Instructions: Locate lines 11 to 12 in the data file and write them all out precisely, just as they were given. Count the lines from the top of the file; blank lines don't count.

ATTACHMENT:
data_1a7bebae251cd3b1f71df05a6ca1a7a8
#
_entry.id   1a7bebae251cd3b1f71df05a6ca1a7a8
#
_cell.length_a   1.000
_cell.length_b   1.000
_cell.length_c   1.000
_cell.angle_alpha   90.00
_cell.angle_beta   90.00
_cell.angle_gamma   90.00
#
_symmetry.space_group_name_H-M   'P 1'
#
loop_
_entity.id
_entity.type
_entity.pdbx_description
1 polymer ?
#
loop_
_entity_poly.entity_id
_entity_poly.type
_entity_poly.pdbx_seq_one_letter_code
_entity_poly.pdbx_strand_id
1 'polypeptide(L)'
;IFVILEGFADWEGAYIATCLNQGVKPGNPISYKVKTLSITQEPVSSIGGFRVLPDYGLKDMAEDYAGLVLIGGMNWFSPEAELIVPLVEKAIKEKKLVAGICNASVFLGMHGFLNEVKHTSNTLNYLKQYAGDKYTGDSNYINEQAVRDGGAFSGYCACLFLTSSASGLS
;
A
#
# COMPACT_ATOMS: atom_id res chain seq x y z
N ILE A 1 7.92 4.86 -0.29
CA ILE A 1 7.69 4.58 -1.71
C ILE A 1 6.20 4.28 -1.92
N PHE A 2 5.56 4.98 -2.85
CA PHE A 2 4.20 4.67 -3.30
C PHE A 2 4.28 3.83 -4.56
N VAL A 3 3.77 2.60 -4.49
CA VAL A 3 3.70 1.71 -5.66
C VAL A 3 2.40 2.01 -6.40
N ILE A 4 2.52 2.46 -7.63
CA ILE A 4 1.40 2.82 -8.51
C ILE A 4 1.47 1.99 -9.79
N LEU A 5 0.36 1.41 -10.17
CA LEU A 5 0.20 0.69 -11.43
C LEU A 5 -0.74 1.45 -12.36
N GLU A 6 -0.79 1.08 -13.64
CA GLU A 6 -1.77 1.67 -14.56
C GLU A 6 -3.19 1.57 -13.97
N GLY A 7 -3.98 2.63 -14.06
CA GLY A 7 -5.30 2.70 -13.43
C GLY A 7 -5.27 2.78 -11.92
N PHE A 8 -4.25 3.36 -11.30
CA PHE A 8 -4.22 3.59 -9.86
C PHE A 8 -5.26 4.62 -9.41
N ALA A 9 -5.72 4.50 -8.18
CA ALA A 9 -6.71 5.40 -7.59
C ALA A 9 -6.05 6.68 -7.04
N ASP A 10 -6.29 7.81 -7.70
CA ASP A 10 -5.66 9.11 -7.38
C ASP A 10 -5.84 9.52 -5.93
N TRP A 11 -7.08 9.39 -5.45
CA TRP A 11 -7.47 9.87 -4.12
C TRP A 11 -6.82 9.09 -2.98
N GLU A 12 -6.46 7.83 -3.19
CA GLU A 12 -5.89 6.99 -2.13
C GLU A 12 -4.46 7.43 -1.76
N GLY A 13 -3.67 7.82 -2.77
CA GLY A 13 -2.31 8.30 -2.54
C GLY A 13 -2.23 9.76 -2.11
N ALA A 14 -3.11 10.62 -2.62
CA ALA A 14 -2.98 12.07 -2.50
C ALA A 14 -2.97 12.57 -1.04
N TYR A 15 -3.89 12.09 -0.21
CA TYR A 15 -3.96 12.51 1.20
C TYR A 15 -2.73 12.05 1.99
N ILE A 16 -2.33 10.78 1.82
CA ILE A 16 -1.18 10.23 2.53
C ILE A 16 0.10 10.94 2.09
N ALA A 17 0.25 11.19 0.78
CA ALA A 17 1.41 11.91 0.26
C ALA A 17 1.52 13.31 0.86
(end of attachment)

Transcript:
#
_symmetry.space_group_name_H-M   'P 1'